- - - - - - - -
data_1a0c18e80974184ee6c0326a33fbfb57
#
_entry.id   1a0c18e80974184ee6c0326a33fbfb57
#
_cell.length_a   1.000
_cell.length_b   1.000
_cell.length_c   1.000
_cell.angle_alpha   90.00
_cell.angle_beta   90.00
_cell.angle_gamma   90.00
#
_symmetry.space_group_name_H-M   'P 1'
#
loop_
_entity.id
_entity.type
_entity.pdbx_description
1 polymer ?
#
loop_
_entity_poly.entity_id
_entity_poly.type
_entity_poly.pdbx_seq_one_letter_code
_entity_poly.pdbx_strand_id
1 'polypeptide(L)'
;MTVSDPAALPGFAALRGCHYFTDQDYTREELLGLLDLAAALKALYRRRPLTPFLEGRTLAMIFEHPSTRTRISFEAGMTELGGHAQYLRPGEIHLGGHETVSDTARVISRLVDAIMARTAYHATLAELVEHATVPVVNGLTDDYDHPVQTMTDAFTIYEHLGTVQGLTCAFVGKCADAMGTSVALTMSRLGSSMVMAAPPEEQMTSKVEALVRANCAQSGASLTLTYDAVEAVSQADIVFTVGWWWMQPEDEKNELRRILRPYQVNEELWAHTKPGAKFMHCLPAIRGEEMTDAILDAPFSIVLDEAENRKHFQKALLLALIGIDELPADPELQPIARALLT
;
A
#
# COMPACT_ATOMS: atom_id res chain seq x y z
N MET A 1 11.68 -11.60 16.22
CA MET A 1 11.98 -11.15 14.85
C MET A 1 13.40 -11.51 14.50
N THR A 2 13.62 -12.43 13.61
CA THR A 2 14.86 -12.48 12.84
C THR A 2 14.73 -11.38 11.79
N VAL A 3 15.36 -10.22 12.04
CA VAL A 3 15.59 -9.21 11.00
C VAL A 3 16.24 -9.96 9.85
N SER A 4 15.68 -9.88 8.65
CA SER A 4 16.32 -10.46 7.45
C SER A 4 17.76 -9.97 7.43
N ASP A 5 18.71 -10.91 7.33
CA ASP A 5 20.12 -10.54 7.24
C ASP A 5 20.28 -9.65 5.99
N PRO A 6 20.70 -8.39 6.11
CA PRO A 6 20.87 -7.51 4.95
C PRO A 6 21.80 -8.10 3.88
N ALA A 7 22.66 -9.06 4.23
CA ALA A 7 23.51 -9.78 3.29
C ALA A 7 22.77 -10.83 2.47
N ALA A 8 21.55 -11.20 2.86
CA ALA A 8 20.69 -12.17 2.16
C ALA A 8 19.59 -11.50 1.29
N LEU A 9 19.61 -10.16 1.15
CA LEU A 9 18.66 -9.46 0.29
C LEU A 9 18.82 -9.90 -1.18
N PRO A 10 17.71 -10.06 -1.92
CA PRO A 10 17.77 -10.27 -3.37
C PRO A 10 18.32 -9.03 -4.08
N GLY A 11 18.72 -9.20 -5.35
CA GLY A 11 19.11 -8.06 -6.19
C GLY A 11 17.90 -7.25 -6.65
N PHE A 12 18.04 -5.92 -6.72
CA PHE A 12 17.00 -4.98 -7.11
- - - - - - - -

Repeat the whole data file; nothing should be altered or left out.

data_1a0c18e80974184ee6c0326a33fbfb57
#
_entry.id   1a0c18e80974184ee6c0326a33fbfb57
#
_cell.length_a   1.000
_cell.length_b   1.000
_cell.length_c   1.000
_cell.angle_alpha   90.00
_cell.angle_beta   90.00
_cell.angle_gamma   90.00
#
_symmetry.space_group_name_H-M   'P 1'
#
loop_
_entity.id
_entity.type
_entity.pdbx_description
1 polymer ?
#
loop_
_entity_poly.entity_id
_entity_poly.type
_entity_poly.pdbx_seq_one_letter_code
_entity_poly.pdbx_strand_id
1 'polypeptide(L)'
;MTVSDPAALPGFAALRGCHYFTDQDYTREELLGLLDLAAALKALYRRRPLTPFLEGRTLAMIFEHPSTRTRISFEAGMTELGGHAQYLRPGEIHLGGHETVSDTARVISRLVDAIMARTAYHATLAELVEHATVPVVNGLTDDYDHPVQTMTDAFTIYEHLGTVQGLTCAFVGKCADAMGTSVALTMSRLGSSMVMAAPPEEQMTSKVEALVRANCAQSGASLTLTYDAVEAVSQADIVFTVGWWWMQPEDEKNELRRILRPYQVNEELWAHTKPGAKFMHCLPAIRGEEMTDAILDAPFSIVLDEAENRKHFQKALLLALIGIDELPADPELQPIARALLT
;
A
#
# COMPACT_ATOMS: atom_id res chain seq x y z
N MET A 1 11.68 -11.60 16.22
CA MET A 1 11.98 -11.15 14.85
C MET A 1 13.40 -11.51 14.50
N THR A 2 13.62 -12.43 13.61
CA THR A 2 14.86 -12.48 12.84
C THR A 2 14.73 -11.38 11.79
N VAL A 3 15.36 -10.22 12.04
CA VAL A 3 15.59 -9.21 11.00
C VAL A 3 16.24 -9.96 9.85
N SER A 4 15.68 -9.88 8.65
CA SER A 4 16.32 -10.46 7.45
C SER A 4 17.76 -9.97 7.43
N ASP A 5 18.71 -10.91 7.33
CA ASP A 5 20.12 -10.54 7.24
C ASP A 5 20.28 -9.65 5.99
N PRO A 6 20.70 -8.39 6.11
CA PRO A 6 20.87 -7.51 4.95
C PRO A 6 21.80 -8.10 3.88
N ALA A 7 22.66 -9.06 4.23
CA ALA A 7 23.51 -9.78 3.29
C ALA A 7 22.77 -10.83 2.47
N ALA A 8 21.55 -11.20 2.86
CA ALA A 8 20.69 -12.17 2.16
C ALA A 8 19.59 -11.50 1.29
N LEU A 9 19.61 -10.16 1.15
CA LEU A 9 18.66 -9.46 0.29
C LEU A 9 18.82 -9.90 -1.18
N PRO A 10 17.71 -10.06 -1.92
CA PRO A 10 17.77 -10.27 -3.37
C PRO A 10 18.32 -9.03 -4.08
N GLY A 11 18.72 -9.20 -5.35
CA GLY A 11 19.11 -8.06 -6.19
C GLY A 11 17.90 -7.25 -6.65
N PHE A 12 18.04 -5.92 -6.72
CA PHE A 12 17.00 -4.98 -7.11